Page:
I really got a lot out of the section on routine and subconscious decision making. The book references a study that claims we make 40% of all decisions subconsciously. This is the real trojan horse of "life by default." What gets to decide that default? Our family history, the entertainment we subject our minds to, the social pressures around us, our expectations of ourselves... so much of our lives are driven by a world that doesn't value our values.
It seems to me that being intentional and designing our subconscious habits, creating boundaries and routines that reinforce our highest values, is incredibly important. In fact I'm starting to think it's a very practical way to "take every thought captive" or "demolish strongholds." Make it easy to do what is of utmost importance.
There is a certain amount of "zen" philosophy in the book. The author seems to take an almost religious satisfaction in living an essential life, comparing it to great religious leaders in history. While I do agree that this sounds very much like a purposeful and virtuous life, I don't think it'll give you purpose and joy to the extent that the author claims.
What I've Changed.
I only finished the book a week ago, but I've been reading it slowly for a few months. Here's what I am trying out or committing to try:
I want to bring clarity to personal and family life with clearly stated goals. I tend to set really broad, generic goals because it's easy. I want to set more specific goals to set a vision for our family, so we can decide with ease whether a commitment or activity moves us closer to those goals or not.
Less goals per week. I'm trying a thing in my bullet journal where I limit the amount of big rocks to three a week. It could be three work things, two work things and a big weekend... there's some freedom there, but so far it's been very freeing and I'm actually getting more done.
Say no. Historically, I've been rubbish at saying no to things. I love helping people, answering questions, being available to coach and cheer folks on. This isn't a bad thing, but in my home my family need me to do my most important things... not help random people on the internet. Same at work.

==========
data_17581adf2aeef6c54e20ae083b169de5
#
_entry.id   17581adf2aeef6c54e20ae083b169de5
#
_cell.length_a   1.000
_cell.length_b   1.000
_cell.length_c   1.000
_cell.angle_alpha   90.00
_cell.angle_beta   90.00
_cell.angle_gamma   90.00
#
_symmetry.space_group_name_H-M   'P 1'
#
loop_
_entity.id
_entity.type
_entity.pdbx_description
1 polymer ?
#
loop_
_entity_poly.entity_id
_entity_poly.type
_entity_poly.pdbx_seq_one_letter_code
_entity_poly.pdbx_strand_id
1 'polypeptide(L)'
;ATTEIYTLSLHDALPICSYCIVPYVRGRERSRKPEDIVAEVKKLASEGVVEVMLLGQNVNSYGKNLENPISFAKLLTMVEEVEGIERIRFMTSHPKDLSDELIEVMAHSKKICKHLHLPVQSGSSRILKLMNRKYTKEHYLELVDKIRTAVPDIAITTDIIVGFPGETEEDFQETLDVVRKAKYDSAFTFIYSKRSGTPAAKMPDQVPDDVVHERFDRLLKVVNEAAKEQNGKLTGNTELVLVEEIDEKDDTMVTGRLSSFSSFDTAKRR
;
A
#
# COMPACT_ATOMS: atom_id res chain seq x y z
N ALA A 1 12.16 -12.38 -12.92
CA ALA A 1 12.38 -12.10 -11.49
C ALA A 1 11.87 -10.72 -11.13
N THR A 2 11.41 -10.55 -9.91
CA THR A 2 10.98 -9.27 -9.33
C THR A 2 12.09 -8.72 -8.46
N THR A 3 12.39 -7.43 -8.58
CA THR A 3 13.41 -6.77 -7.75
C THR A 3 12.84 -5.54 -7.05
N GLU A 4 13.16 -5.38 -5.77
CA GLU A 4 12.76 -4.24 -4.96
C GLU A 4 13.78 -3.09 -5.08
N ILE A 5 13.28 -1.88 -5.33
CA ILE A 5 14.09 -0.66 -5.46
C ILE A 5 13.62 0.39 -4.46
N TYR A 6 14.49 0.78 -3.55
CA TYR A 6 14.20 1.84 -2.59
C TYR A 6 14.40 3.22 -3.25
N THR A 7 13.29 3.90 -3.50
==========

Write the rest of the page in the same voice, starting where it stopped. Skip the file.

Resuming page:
I think the book was quite worthwhile, and I'm probably going to have to re-read it sometime in the future after more success or progress starts to distract me from that which is most essential.
- A life designed, not default.
- Choosing the vital few over the unimportant many.
- By not choosing not choosing, we make choices by default. Someone or some thing will always choose… Make sure it's you.
- A choice is not a thing… it's an action. It is something we do… Not an opportunity we possess. Having an opportunity… Is the act of not choosing between that opportunity and everything else.
- A broad vision is no vision. You have to pick one thing as a business or family.
- If you are too busy to think, you are too busy.
- our highest priority is to protect our ability to prioritize
- A non-essentialist uses vague criteria… if other people are doing something like this, I should. This is a particular vulnerable mindframe in the age of social media.
- You have to actively eliminate the non-essential.
- "If I didn't have this opportunity, what would I be willing to do to acquire it?"
- Vision gives the ability to say no. Emotions and fear of awkwardness make it hard to say no.
- Save in the times of plenty. It's too late once the famine arrives.
- Planning fallacy. We underestimate, even when we have completed the task before.
- If 40% of our choices are subconscious. We ought to design our subconscious rather than allow our defaults and sins to reign. This is part of taking every thought captive, I think.
- This is a worldview and a religion. It promises purpose, meaning, and identity. Even transformation and power to become more than you are.